Schools vs riots: How AAP has tweaked patriotism to fit its education course

Mujhe raajneeti nahin karni aati, school banane aate hain (I don’t know how to do politics, I know how to make schools); “Humein dange karvane nahin aate, school banane aate hain (We don’t know how to conduct riots, we know how to build schools)”. Over the past few months, as Delhi Chief Minister Arvind Kejriwal travels the country, from Himachal Pradesh and Gujarat to Karnataka, to expand the Aam Aadmi Party, one common message is the Delhi government’s “success” in transforming schools in the Capital.

While the so-called Delhi model has been its pitch for long, AAP has been increasingly tweaking it to project it as its brand of nationalism, one that is focused on health and education issues — even as it balances soft Hindutva to match the more strident version. AAP hence comes across not just as a party offering a governance alternative, but also one talking universal issues, with appeal across caste, class, religious divides. And which other parties can find hard to counter.

In his public speeches and television interviews, the AAP national convener often calls himself and AAP “kattar deshbhakt (staunchly patriotic)”. The theme of a recent video released by the party, shot in various schools across the Capital and focused on Kejriwal and Delhi Deputy CM and Education Minister Manish Sisodia, underlines this: the party wants to provide the kind of education that ensures children are not led astray, and teaches them the true meaning of Allah and Ram, and promotes aman (brotherhood) instead of nafrat (hate).

AAP’s recent Punjab success was also widely attributed to the popularity of its ‘Delhi Model’, as opposed to the trite, old messages of its counterparts.

And within this ‘Delhi Model’, the one where the AAP Delhi government is seen to have achieved the most – visibly and in terms of results — is education. This includes new buildings, state-of-the art laboratories and swimming pools in government schools, innovative curricula, and schools of excellence, some of which were highlighted in the party video.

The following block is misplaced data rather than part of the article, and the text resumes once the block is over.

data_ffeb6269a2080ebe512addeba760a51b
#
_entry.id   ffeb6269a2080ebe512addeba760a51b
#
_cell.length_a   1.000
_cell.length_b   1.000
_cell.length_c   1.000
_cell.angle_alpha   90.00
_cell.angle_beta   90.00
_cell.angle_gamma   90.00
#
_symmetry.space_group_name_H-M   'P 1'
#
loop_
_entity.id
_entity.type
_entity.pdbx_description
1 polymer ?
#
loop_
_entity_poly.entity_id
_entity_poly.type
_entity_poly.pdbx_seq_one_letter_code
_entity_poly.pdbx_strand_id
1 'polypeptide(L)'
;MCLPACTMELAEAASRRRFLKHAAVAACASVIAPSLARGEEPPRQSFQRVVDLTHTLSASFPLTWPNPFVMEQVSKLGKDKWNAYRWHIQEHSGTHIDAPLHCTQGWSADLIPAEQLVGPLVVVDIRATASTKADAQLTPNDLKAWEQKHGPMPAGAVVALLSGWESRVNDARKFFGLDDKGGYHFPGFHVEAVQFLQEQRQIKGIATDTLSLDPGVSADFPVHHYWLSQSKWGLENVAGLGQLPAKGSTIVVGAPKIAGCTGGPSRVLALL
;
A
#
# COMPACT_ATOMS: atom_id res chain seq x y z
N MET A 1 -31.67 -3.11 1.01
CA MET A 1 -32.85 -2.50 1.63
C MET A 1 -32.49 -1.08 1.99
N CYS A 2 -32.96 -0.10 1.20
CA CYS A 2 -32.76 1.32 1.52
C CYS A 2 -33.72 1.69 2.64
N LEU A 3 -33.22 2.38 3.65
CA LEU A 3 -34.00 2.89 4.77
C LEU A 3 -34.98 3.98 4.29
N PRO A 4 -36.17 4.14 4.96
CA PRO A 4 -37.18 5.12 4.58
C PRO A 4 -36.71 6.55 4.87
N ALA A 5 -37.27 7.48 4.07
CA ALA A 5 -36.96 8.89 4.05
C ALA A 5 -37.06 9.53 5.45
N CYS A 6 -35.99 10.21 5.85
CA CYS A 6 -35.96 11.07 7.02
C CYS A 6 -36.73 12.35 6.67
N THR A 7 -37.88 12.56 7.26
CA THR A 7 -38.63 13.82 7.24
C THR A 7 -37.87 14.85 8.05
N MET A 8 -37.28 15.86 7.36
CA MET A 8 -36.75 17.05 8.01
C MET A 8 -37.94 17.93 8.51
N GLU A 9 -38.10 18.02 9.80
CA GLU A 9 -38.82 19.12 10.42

Now this carefully cultivated education plank is seeing a new push. In the past few days alone, AAP has pitted its Delhi Model against the ‘Gujarat Model’, picked up a fight with Kerala over a tour of Delhi schools, and showcased its Punjab CM Bhagwant Singh Mann’s fawning praise for its institutions. The Congress and BJP have tried to counter by putting up photos from their own trips of Delhi government schools. However, what every such political flashpoint eventually does is throw a fresh spotlight on its education initiatives.

Since it came to power in Delhi in 2015, AAP has devoted almost a fourth of its government’s budget to education. “The first three years were spent working on improving the infrastructure of schools. We believe that if schools are not well-maintained, children will not want to attend. Some schools that were rebuilt are now better than private schools in the city. In the second phase, we moved on to tackling issues like learning levels and outcomes, and then curricula like those on happiness, entrepreneurship and deshbhakti,” said a senior Delhi government official.

The announcement of the deshbhakti curriculum came ahead of the Punjab polls. AAP crucially swept the polls despite its rivals digging up old claims of its “links with Khalistani elements” and talking repeatedly of a government that could stave off “enemies across the border”.

While there is no textbook for AAP’s deshbhakti curriculum, a handbook is made available to teachers to conduct discussions on topics such as the use and cleanliness of public places, conservation of historical monuments and civic duties. These are again carefully curated issues that seek to redefine patriotism and cannot be contested by any party.

A senior party leader closely involved with AAP’s education policy said that when they highlight their measures, “the Opposition has little to say about their 70 years in power”. “Successive governments at the Centre and in state have ignored public-funded education. It is clear to us that people want policies that will have a positive impact on their children. It is a platform that you can use to talk about issues such as joblessness, patriotism and civic duties… Now, as the Opposition tries to paint AAP as anti-national and communal tensions are rife, our focus is on talking to people about how providing meaningful education is real deskbhakti,” the leader said.

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